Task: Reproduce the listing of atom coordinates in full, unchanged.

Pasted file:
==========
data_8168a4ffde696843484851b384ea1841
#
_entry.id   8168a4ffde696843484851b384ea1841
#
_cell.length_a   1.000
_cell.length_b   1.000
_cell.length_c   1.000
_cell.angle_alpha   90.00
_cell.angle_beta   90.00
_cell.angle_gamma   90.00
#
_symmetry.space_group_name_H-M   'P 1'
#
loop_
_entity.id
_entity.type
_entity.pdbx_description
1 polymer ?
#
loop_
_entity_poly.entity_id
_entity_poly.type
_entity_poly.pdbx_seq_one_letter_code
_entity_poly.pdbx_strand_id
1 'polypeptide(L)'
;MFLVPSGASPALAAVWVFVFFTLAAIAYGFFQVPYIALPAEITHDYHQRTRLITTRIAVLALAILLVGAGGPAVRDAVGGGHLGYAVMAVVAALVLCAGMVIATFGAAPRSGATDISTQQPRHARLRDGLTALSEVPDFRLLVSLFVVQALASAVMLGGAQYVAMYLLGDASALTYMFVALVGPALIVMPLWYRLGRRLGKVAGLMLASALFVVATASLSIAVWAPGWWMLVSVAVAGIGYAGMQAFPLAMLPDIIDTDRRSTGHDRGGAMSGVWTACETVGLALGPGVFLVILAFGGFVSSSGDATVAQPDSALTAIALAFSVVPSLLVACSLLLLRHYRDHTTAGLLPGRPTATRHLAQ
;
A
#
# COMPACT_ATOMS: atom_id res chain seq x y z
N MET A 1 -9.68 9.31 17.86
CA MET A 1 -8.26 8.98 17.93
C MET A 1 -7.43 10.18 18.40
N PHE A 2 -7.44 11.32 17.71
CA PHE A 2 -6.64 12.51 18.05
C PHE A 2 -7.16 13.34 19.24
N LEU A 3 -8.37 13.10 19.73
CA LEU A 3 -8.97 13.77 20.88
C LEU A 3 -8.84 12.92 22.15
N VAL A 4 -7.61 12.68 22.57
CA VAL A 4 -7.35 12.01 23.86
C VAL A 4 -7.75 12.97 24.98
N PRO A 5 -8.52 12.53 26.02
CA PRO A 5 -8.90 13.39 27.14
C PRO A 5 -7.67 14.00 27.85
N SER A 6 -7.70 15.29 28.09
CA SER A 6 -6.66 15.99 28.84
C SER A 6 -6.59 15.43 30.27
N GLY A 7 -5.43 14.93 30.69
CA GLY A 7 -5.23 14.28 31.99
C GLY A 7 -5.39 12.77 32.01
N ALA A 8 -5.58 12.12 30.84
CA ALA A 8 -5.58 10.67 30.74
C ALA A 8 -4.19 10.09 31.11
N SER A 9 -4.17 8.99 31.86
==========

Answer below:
data_8168a4ffde696843484851b384ea1841
#
_entry.id   8168a4ffde696843484851b384ea1841
#
_cell.length_a   1.000
_cell.length_b   1.000
_cell.length_c   1.000
_cell.angle_alpha   90.00
_cell.angle_beta   90.00
_cell.angle_gamma   90.00
#
_symmetry.space_group_name_H-M   'P 1'
#
loop_
_entity.id
_entity.type
_entity.pdbx_description
1 polymer ?
#
loop_
_entity_poly.entity_id
_entity_poly.type
_entity_poly.pdbx_seq_one_letter_code
_entity_poly.pdbx_strand_id
1 'polypeptide(L)'
;MFLVPSGASPALAAVWVFVFFTLAAIAYGFFQVPYIALPAEITHDYHQRTRLITTRIAVLALAILLVGAGGPAVRDAVGGGHLGYAVMAVVAALVLCAGMVIATFGAAPRSGATDISTQQPRHARLRDGLTALSEVPDFRLLVSLFVVQALASAVMLGGAQYVAMYLLGDASALTYMFVALVGPALIVMPLWYRLGRRLGKVAGLMLASALFVVATASLSIAVWAPGWWMLVSVAVAGIGYAGMQAFPLAMLPDIIDTDRRSTGHDRGGAMSGVWTACETVGLALGPGVFLVILAFGGFVSSSGDATVAQPDSALTAIALAFSVVPSLLVACSLLLLRHYRDHTTAGLLPGRPTATRHLAQ
;
A
#
# COMPACT_ATOMS: atom_id res chain seq x y z
N MET A 1 -9.68 9.31 17.86
CA MET A 1 -8.26 8.98 17.93
C MET A 1 -7.43 10.18 18.40
N PHE A 2 -7.44 11.32 17.71
CA PHE A 2 -6.64 12.51 18.05
C PHE A 2 -7.16 13.34 19.24
N LEU A 3 -8.37 13.10 19.73
CA LEU A 3 -8.97 13.77 20.88
C LEU A 3 -8.84 12.92 22.15
N VAL A 4 -7.61 12.68 22.57
CA VAL A 4 -7.35 12.01 23.86
C VAL A 4 -7.75 12.97 24.98
N PRO A 5 -8.52 12.53 26.02
CA PRO A 5 -8.90 13.39 27.14
C PRO A 5 -7.67 14.00 27.85
N SER A 6 -7.70 15.29 28.09
CA SER A 6 -6.66 15.99 28.84
C SER A 6 -6.59 15.43 30.27
N GLY A 7 -5.43 14.93 30.69
CA GLY A 7 -5.23 14.28 31.99
C GLY A 7 -5.39 12.77 32.01
N ALA A 8 -5.58 12.12 30.84
CA ALA A 8 -5.58 10.67 30.74
C ALA A 8 -4.19 10.09 31.11
N SER A 9 -4.17 8.99 31.86